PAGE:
Today’s Doodle honours Carrie Best, a Canadian activist, novelist, writer, publisher, and broadcaster who co-founded The Clarion, one of the first Nova Scotian newspapers owned and run by Black Canadians, and is illustrated by Toronto, Ontario, Canada-based guest artist Alexis Eke. Best was named a Member of the Order of Canada in 1974 for her humanitarian services, and on this day in 1979, she was promoted to Officer of the Order of Canada.
Carrie Mae Prevoe was born in New Glasgow, Nova Scotia, on March 4, 1903, at a time when racial discrimination was rampant. She opted at a young age, encouraged by her parents, to reject racial stereotypes and immerse herself in historical and literary works published by Black Canadians and African-Americans. She married Albert T. Best in 1925.
Best was arrested in 1943 for sitting in the “white only” section of New Glasgow’s Roseland Theatre in protest of the forcible removal of several Black teenagers who had attempted to sit there just days before. She then sued the theatre for racial discrimination, but the case was dismissed. This experience only fueled her desire for equal rights.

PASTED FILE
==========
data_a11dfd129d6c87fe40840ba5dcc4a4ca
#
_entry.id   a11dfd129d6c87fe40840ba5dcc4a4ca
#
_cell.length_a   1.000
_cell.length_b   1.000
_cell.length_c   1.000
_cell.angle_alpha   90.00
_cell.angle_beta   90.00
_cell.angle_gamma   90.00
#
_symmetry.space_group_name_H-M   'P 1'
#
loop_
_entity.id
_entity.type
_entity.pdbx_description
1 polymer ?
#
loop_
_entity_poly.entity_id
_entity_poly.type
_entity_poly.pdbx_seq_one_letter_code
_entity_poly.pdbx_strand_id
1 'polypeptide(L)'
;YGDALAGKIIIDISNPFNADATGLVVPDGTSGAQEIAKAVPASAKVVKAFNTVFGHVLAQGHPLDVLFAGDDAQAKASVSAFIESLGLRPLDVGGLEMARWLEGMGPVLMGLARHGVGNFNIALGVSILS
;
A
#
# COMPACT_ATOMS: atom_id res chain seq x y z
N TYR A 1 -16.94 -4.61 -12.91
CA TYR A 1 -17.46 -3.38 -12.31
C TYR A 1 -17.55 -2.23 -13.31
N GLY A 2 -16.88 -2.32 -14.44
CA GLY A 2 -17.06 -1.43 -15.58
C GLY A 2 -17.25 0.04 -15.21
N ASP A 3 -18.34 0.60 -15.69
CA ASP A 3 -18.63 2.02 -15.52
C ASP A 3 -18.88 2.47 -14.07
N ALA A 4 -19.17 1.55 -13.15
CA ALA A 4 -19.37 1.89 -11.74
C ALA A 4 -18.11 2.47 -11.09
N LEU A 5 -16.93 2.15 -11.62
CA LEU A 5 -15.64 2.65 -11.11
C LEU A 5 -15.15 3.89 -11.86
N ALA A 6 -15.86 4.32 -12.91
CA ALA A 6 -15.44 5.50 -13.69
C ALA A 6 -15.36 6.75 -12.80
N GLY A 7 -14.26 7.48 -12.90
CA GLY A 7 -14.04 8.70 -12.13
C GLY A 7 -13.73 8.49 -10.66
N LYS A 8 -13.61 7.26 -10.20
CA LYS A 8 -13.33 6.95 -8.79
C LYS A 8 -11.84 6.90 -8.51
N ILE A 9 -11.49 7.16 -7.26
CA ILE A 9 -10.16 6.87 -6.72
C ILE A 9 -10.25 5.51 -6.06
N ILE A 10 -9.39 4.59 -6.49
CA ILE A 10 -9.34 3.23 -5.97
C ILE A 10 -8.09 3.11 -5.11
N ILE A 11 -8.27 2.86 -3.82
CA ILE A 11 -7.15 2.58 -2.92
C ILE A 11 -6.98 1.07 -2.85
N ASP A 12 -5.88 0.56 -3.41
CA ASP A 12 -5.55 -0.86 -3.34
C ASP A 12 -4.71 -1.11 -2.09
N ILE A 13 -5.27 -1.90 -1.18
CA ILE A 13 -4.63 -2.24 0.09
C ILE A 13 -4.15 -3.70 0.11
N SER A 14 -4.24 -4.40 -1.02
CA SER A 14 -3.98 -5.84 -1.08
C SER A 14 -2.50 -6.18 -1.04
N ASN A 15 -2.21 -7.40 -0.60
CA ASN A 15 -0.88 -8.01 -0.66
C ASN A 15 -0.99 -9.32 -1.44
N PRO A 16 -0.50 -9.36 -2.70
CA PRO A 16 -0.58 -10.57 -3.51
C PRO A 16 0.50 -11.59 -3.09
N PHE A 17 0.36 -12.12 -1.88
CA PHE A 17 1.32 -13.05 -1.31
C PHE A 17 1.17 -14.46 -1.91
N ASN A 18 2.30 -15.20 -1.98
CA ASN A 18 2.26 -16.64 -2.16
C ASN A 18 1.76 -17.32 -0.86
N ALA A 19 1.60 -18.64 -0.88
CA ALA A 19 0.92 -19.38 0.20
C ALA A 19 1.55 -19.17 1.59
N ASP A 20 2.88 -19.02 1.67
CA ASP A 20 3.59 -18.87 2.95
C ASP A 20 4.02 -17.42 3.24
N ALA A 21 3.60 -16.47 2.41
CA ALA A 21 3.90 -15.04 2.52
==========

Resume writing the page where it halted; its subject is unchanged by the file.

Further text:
Best launched The Clarion in 1946 to publish news from and about the Black community in the United States. Best started her own radio show, “The Quiet Corner,” in 1952, and for the next 12 years, she transmitted music and read poetry, typically about human rights. Best was also a vocal supporter of Indigenous peoples’ rights.
In 1975 and 1992, honorary law doctorates were awarded to Best for his services. One of the institutions that honoured Best is the University of King’s College in Halifax, which continues to celebrate her legacy by awarding a scholarship named after her to excellent Black and Indigenous Canadian students.
Thank you for working for marginalised people’s futures in Canada and internationally. Carrie is the best!
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